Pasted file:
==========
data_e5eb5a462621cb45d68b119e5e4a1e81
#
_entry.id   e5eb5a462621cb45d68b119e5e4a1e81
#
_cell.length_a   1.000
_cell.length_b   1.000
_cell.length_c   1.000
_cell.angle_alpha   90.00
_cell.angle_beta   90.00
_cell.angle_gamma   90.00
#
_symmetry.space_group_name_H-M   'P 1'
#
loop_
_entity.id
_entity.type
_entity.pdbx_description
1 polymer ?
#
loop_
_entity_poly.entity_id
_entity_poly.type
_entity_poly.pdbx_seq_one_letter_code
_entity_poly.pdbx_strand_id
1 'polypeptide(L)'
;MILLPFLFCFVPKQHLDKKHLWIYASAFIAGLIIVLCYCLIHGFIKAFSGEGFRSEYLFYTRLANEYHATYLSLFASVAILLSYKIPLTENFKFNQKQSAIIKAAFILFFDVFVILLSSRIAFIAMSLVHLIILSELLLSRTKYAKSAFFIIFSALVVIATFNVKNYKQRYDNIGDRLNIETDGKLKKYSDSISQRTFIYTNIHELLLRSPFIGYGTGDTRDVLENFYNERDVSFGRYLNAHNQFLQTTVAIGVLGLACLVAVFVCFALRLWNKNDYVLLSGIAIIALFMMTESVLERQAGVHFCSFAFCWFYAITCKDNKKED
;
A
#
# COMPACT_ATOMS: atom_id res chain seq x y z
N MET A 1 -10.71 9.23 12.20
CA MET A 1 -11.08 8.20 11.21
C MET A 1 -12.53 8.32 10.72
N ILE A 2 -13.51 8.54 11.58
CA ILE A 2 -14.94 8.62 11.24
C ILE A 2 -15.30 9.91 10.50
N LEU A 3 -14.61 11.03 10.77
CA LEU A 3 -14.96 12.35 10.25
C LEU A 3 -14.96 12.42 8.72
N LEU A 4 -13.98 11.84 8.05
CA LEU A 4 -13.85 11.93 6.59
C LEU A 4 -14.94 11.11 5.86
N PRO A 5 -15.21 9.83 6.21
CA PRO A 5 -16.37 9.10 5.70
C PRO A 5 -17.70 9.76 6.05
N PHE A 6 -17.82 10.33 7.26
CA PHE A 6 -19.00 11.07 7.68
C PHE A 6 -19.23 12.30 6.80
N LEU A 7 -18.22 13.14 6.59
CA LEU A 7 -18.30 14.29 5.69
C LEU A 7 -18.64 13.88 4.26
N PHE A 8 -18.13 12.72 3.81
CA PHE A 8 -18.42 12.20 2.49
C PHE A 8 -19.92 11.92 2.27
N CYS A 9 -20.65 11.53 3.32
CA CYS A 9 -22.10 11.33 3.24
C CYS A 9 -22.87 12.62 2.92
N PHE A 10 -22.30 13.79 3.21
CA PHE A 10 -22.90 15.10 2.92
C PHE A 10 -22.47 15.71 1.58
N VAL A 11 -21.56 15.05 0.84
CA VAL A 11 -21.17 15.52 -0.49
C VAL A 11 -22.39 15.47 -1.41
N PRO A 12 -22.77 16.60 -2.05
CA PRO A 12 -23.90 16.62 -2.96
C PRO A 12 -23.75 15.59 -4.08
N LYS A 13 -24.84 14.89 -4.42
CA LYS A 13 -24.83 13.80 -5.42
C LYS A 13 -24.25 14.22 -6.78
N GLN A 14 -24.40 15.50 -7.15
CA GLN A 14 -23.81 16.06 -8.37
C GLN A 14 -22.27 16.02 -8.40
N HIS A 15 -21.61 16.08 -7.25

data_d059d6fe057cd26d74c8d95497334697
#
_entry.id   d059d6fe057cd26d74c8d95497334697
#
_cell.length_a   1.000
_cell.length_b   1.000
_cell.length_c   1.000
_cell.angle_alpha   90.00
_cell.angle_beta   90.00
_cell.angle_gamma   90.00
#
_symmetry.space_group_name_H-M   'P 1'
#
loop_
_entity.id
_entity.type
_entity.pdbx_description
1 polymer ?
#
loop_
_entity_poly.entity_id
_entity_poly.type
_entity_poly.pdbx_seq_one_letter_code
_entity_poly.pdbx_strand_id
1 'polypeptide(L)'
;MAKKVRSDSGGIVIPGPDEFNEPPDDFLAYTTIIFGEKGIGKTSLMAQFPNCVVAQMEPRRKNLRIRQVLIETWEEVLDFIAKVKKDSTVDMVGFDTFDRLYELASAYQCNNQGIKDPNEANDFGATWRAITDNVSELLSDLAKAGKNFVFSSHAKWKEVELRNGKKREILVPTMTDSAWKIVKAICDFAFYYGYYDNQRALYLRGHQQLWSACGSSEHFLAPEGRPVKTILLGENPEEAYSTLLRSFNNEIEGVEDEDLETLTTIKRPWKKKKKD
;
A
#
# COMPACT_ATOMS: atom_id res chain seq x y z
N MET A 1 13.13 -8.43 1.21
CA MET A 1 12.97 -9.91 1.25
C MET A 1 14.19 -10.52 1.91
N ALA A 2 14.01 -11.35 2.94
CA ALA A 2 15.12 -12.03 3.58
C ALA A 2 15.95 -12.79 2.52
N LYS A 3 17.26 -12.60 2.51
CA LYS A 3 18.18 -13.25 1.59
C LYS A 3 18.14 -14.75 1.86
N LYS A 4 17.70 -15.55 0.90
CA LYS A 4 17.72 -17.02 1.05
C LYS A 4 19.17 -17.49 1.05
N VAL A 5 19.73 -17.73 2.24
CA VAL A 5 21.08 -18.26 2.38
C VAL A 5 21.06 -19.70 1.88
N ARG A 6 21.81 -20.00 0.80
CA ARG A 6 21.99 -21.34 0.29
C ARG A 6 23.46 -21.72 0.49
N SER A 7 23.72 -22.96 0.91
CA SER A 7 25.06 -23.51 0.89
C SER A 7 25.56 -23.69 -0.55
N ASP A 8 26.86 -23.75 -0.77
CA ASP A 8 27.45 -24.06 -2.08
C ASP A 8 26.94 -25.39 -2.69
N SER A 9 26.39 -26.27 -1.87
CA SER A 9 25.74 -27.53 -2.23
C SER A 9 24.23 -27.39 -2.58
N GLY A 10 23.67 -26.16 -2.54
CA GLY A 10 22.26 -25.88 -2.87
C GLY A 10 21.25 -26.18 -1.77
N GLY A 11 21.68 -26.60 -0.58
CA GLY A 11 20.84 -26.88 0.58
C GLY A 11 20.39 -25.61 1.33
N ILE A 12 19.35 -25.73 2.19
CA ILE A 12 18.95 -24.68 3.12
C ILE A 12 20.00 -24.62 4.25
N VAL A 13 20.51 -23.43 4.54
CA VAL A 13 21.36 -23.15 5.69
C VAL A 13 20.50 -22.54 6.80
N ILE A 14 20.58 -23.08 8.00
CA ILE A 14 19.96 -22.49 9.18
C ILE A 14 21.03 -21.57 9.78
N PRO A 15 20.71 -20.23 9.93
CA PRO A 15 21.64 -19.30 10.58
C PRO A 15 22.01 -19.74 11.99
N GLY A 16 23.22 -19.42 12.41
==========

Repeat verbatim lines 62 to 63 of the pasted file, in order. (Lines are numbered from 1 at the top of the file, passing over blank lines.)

CA VAL A 11 -21.17 15.52 -0.49
C VAL A 11 -22.39 15.47 -1.41